The songs are beautiful in ways only Ray Davies can achieve, but the album's scattered feel keeps it from being more than the sum of its parts.
One of the most enjoyable pop albums of all time, an iconic work that will forever be used as an example for songwriting expertise.
Instinctive, messy, and rambling, with shimmers of the divine. Electric Ladyland speaks in a kind of rock and roll tongues, with Jimi Hendrix front and centre.
A staple of the psychedelic folk-rock genre, feeling as fresh and vibrant now as it did in 1967. It sounds like a wonderful montage of the ’60s.
Dylan sings and we listen, the instrumentation hanging on his every word along with the rest of us. The album is an expressive, beautiful, and timeless classic.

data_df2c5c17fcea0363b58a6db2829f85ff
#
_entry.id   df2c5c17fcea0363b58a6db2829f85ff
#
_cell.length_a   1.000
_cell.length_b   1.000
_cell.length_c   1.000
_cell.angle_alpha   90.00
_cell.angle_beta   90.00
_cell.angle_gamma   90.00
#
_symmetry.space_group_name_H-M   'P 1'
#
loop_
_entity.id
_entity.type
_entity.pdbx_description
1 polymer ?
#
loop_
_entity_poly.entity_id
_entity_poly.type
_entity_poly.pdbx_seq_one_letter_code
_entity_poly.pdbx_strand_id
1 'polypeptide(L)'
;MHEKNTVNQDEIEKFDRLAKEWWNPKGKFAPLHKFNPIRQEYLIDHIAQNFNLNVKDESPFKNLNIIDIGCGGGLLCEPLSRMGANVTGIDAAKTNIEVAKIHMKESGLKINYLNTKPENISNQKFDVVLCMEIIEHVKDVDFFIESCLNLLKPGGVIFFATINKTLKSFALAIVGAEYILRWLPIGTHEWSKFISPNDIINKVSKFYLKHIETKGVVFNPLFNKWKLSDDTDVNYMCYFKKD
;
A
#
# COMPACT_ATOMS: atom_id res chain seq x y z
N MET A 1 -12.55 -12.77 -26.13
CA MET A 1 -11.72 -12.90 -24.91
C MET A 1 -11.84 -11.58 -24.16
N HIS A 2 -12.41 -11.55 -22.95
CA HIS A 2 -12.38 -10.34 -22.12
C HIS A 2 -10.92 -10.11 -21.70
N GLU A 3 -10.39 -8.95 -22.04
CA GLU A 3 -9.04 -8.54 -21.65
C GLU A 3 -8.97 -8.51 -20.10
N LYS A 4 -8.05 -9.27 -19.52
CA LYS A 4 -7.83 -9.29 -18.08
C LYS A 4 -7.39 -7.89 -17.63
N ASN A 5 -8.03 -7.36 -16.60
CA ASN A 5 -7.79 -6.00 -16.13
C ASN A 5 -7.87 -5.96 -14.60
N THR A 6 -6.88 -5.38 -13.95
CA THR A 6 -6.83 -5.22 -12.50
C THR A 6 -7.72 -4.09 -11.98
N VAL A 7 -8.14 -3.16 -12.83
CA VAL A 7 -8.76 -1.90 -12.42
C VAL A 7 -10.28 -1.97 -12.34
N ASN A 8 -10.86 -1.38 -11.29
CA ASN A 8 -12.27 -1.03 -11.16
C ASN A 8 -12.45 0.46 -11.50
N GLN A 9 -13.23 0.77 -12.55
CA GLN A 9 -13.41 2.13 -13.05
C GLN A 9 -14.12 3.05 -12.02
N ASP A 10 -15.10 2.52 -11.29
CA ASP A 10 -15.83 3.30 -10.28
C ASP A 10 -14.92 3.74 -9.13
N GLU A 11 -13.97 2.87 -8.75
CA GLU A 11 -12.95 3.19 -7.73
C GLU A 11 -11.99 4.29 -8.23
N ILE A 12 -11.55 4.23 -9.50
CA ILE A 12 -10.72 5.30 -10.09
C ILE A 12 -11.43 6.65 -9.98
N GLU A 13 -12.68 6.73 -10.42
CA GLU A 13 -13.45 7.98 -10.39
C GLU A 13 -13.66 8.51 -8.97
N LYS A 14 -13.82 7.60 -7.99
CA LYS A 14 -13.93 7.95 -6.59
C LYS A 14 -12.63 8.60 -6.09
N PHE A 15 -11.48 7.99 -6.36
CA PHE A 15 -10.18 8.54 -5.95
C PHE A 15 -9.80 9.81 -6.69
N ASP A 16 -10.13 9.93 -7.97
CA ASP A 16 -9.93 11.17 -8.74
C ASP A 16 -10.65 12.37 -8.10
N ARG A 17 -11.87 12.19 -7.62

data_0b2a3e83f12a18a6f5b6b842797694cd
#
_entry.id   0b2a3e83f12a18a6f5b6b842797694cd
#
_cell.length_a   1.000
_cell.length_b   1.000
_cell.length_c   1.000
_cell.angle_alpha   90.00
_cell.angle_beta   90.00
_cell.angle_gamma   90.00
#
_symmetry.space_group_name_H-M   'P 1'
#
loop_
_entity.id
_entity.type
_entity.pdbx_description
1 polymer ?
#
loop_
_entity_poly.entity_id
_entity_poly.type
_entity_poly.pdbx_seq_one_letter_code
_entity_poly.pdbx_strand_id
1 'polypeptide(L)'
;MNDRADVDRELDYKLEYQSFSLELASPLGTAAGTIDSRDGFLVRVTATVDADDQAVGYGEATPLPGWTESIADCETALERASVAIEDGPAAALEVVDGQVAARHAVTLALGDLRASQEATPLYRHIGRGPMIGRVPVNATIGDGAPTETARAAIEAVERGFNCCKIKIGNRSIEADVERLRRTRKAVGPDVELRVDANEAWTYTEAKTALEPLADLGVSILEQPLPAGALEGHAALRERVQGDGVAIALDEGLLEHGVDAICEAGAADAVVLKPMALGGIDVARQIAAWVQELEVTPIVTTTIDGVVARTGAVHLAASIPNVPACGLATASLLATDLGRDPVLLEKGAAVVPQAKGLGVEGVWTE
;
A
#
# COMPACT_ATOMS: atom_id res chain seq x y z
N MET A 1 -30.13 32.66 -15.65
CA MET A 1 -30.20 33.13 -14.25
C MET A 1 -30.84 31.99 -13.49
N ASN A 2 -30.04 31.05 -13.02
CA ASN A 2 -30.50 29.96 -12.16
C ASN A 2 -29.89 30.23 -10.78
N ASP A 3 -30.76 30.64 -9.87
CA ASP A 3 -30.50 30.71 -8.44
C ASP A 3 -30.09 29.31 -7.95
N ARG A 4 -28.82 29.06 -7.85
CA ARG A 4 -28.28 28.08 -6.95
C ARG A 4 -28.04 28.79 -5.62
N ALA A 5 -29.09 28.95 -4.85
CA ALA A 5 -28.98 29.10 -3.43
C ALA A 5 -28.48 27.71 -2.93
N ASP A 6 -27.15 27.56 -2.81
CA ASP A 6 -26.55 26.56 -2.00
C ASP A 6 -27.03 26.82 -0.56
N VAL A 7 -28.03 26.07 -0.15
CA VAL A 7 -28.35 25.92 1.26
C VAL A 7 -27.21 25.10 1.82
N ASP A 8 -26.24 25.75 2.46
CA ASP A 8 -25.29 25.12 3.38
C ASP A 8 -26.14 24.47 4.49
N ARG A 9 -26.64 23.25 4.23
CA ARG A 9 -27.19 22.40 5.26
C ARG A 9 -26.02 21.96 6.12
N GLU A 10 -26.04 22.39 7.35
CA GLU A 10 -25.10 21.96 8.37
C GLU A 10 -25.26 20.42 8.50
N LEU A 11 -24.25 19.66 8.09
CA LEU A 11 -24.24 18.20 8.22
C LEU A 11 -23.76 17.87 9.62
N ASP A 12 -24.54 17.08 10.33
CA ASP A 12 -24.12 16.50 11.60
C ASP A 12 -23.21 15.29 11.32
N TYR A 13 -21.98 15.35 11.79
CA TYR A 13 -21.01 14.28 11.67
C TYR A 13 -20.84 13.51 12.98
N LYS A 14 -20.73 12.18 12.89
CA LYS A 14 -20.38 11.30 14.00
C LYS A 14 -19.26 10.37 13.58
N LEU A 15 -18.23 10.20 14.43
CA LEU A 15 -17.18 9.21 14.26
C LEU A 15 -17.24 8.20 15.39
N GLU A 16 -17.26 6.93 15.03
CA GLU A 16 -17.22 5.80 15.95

Tapping into the bohemian sensibilities of the era, Led Zeppelin feel like a sonic equivalent of the Beats in their indifference to the status quo.
The sonic scenery is colourful and smoky, and the band sound like they’re having the time of their lives. It's loose, but it's endearing too.
Blues, psychedelia, jazz, and gospel are all deeply ingrained in the music. This is a rock record, but every track has a flavour of its own.
The last word of a band with nothing left to prove, and it sounds like it. Exceptional without being seminal, but with some truly classic songs.
The harmonies are wonderful, the instrumentation is charming, and, well, everything sounds rather bloody marvellous. Lots to love and little to dislike.